Novel approach to perovskite solar cells – cheaper production and high efficiency
A team of chemists from Kaunas University of Technology (KTU), Lithuania together with physicists from Helmholtz Zentrum Berlin (HZB) science institute, Germany, offers a novel approach for selective layer formation in perovskite solar cells. The molecule, synthesised by the KTU chemists, assembles itself into a monolayer, which can cover a variety of surfaces and can function as an economical hole-transporting material in a perovskite solar cell.
Perovskite-based solar cells are leading to new emerging photovoltaics, and already competitive with well-established solar technologies used in solar panels around the world. An important step toward mass production of this new generation solar cells is the development of efficient selective contact layers that would be compatible with the deposition of perovskite layers on various substrates.
Spin-coating and vapour deposition are the two main methods currently used for the formation of perovskite layers in solar cells. Spin-coating involves dripping liquid solution on spinning surfaces; during the process, a large amount of the material is lost. Vapour deposition requires high temperatures and complex vacuum technologies, and not all molecules are suitable for evaporating.
KTU chemists have synthesised a molecule that assembles itself into a monolayer, and which can evenly cover any oxide surface—including textured surfaces of the silicon solar cells used in tandem architectures.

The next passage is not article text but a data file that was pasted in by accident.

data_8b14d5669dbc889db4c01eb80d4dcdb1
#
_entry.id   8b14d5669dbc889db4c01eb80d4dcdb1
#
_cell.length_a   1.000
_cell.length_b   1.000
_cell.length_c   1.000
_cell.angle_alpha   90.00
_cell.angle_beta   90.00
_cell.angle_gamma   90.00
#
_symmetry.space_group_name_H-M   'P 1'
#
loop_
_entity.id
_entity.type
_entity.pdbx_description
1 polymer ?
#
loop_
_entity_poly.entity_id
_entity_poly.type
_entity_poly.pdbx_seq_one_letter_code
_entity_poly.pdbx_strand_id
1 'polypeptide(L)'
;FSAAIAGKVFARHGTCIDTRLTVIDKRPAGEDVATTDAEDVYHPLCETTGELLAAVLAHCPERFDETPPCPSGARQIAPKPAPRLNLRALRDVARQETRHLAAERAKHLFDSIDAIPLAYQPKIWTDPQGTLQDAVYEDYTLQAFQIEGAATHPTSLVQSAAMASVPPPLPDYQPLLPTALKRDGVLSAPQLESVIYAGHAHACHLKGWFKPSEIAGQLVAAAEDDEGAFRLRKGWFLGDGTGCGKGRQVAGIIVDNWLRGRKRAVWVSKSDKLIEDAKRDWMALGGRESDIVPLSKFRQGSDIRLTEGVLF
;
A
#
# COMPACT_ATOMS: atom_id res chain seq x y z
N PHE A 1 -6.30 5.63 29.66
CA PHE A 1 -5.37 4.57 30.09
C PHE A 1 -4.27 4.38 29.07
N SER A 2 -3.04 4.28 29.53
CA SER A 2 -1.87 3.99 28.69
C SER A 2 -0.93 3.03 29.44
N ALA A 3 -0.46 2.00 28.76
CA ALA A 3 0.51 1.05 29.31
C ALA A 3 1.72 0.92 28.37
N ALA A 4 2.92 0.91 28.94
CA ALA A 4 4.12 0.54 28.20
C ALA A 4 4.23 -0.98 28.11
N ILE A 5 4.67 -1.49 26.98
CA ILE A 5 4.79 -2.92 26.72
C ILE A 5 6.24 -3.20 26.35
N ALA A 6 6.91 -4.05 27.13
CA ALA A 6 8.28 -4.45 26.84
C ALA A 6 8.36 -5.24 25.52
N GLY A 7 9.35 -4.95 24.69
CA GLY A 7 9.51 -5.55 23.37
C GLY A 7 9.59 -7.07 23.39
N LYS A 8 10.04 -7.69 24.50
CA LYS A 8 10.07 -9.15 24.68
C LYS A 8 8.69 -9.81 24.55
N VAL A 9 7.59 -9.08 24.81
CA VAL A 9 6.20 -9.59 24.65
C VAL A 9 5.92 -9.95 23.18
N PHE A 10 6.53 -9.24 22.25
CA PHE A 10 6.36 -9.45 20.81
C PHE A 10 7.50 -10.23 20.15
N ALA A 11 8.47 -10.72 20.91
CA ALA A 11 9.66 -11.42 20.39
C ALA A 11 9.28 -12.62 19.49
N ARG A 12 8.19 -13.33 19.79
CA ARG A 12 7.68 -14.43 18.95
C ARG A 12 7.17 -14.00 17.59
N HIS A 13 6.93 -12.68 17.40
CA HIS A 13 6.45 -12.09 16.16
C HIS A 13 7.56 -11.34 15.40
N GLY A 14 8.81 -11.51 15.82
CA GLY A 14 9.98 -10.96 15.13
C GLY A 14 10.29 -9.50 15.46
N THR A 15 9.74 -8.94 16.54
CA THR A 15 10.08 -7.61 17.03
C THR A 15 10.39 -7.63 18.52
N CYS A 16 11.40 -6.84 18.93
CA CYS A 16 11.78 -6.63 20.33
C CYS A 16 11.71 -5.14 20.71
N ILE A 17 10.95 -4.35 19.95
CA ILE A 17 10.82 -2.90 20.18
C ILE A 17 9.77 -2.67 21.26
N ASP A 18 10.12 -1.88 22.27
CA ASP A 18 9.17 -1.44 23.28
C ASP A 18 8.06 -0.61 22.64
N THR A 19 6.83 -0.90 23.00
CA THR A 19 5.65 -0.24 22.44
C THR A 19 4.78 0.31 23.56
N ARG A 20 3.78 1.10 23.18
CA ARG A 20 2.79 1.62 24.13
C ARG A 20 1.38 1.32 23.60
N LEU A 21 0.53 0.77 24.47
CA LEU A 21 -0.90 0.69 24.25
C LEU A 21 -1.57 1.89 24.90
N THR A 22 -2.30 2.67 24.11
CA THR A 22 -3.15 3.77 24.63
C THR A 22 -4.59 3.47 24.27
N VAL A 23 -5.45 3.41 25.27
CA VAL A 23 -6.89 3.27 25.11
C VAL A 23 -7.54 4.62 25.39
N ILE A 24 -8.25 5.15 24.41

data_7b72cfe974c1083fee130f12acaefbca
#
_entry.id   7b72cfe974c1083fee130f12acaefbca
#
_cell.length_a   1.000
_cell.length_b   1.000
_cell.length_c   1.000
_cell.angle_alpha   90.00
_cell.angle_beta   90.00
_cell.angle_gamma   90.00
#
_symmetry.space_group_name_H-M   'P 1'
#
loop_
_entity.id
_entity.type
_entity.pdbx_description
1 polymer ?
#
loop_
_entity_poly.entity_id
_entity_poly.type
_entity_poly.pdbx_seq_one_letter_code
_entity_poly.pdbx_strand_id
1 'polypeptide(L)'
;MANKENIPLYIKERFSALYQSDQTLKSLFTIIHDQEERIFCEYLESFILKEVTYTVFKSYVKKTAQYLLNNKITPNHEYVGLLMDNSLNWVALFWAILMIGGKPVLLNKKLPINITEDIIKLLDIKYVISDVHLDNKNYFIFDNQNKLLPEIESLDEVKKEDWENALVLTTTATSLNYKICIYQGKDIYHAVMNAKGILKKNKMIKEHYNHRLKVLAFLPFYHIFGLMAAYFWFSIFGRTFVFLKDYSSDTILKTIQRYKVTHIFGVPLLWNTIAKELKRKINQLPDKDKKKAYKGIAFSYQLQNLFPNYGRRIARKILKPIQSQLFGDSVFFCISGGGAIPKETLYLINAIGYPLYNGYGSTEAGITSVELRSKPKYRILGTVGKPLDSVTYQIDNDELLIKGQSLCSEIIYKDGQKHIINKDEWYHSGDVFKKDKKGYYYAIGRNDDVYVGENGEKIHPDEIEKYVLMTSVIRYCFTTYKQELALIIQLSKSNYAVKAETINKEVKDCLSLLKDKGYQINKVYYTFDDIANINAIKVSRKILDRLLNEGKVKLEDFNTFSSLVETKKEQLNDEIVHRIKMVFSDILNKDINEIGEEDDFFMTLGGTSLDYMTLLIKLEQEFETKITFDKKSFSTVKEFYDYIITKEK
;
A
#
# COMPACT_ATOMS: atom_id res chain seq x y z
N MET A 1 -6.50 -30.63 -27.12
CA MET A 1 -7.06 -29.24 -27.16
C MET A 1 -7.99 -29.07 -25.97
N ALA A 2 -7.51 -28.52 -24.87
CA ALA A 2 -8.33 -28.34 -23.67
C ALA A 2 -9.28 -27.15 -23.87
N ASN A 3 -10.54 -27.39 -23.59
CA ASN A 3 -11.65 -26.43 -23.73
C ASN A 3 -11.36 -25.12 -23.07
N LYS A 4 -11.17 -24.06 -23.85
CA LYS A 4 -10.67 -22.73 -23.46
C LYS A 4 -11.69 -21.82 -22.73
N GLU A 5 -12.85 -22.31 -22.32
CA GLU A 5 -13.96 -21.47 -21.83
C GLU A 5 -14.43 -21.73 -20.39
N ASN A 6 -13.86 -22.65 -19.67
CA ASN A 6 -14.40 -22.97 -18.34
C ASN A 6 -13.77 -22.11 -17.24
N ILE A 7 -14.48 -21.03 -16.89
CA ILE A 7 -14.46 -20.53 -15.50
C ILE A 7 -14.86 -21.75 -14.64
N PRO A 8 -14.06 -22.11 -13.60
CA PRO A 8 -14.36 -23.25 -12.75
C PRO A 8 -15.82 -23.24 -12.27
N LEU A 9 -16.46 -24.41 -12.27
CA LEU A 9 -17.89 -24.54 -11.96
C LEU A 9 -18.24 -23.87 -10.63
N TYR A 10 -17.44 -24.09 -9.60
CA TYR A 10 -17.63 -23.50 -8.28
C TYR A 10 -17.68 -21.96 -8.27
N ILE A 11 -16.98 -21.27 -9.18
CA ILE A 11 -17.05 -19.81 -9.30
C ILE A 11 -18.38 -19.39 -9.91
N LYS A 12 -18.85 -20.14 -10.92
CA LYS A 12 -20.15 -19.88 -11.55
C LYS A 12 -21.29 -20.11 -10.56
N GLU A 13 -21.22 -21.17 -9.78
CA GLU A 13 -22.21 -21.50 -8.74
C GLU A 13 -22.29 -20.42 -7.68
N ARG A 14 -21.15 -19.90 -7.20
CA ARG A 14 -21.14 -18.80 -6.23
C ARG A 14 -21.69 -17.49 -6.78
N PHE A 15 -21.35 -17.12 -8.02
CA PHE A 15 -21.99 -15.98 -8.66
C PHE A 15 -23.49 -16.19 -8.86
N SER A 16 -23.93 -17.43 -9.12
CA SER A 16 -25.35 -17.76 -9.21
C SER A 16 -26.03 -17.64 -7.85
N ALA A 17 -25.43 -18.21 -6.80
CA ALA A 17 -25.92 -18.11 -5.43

The synthesised material had to be tested. The team of physicists of HZB in Berlin, Germany headed by Dr. Steve Albrecht, in collaboration with KTU doctoral student Artiom Magomedov successfully used this new material as a hole transporting layer in perovskite solar cells.
"In our laboratory in Kaunas we studied use of the self-organising molecules to form the electrode layer as thin as 1-2 nm, evenly covering all the surface. During my internship in Berlin I was able to apply our material and to produce a first functioning solar element with just a monolayer-thick selective contact," says Magomedov, a researcher at KTU Faculty of Chemical Technology.
This self-assembling monolayer technique achieves extremely low material consumption and high efficiency—the element's power conversion efficiency was close to 18 percent, which is exceptionally high for a new technology. Also, when the self-assembling monolayer is used as a hole-transporting layer in perovskite cells, no additives are needed to improve performance. This might significantly improve the lifespan of the elements. Following initial success, scientists at KTU are synthesizing new materials for monolayer formation. The first tests of the optimized materials at HZB led to cells with over 21 percent efficiency.